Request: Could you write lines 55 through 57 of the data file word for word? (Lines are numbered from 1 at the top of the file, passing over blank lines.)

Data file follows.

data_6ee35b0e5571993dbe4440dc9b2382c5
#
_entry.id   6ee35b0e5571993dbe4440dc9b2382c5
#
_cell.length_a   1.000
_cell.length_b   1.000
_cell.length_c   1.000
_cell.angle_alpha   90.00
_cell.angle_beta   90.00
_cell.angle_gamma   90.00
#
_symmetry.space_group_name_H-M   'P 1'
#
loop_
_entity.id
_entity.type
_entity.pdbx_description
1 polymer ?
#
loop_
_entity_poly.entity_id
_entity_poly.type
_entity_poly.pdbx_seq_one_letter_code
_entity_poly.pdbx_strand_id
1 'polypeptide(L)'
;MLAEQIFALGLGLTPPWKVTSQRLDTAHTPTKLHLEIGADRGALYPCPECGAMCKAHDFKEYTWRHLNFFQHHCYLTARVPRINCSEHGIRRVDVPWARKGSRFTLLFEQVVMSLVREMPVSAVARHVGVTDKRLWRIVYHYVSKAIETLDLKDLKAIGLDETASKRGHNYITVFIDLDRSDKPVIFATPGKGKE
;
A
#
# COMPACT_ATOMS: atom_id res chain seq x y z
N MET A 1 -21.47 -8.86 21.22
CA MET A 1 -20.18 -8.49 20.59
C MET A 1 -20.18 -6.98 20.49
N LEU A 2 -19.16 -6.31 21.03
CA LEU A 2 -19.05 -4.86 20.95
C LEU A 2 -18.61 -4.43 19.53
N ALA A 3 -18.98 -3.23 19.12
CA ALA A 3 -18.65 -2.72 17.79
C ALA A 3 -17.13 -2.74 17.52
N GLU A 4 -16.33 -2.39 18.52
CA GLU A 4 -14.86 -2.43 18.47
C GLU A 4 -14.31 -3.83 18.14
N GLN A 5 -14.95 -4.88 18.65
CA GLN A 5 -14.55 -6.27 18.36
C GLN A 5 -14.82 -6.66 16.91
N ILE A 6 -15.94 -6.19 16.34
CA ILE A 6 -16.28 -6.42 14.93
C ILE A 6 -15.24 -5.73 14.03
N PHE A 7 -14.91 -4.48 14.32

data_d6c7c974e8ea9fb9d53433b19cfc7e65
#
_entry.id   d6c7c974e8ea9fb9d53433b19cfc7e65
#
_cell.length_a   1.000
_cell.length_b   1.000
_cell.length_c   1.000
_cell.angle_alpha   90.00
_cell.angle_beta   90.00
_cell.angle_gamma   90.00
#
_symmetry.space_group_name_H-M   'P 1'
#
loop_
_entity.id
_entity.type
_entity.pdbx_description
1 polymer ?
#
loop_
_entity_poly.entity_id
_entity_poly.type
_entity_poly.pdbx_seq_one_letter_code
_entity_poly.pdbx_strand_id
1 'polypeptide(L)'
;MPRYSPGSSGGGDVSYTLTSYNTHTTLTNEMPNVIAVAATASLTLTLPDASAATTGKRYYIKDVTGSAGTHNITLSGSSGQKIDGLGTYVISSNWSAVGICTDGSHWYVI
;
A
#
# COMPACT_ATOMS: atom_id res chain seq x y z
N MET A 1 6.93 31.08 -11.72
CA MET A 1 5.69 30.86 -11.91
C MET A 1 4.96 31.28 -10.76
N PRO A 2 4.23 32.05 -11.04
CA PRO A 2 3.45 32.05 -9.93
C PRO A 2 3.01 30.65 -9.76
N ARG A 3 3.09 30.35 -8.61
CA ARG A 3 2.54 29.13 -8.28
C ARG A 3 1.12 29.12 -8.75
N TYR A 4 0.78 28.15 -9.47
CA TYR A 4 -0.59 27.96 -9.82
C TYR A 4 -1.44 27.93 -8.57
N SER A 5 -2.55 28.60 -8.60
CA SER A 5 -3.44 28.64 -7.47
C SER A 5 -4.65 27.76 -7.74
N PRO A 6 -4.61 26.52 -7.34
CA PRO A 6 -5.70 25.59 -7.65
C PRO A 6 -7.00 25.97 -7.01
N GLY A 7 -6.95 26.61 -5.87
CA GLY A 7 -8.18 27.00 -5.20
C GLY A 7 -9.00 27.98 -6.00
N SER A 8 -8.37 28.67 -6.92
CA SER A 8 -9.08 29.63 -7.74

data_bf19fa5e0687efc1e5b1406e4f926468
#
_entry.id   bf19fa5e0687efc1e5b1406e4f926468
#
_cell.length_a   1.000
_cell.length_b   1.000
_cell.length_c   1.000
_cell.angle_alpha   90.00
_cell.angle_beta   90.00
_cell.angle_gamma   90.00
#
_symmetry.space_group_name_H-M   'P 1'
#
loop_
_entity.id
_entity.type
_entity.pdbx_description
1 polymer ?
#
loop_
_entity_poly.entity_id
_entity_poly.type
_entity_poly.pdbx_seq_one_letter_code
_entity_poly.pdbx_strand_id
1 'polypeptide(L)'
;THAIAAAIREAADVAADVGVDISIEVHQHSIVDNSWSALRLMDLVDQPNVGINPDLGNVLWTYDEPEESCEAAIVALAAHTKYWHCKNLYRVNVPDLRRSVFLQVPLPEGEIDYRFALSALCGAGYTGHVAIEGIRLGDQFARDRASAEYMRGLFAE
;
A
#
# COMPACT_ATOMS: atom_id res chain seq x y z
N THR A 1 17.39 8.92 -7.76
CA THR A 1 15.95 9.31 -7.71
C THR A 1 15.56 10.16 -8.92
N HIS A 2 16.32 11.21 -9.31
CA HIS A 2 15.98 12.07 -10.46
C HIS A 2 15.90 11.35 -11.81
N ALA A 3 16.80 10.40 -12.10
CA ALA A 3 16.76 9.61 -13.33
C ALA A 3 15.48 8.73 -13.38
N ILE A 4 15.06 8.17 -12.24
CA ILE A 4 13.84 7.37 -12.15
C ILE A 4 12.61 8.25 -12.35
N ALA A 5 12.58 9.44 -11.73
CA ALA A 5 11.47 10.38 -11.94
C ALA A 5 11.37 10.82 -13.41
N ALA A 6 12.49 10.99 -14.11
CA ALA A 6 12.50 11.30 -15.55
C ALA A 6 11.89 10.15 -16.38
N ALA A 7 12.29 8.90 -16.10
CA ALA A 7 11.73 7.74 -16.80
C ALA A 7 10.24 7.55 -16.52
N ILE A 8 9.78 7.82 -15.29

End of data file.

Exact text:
_cell.length_b   1.000
_cell.length_c   1.000
_cell.angle_alpha   90.00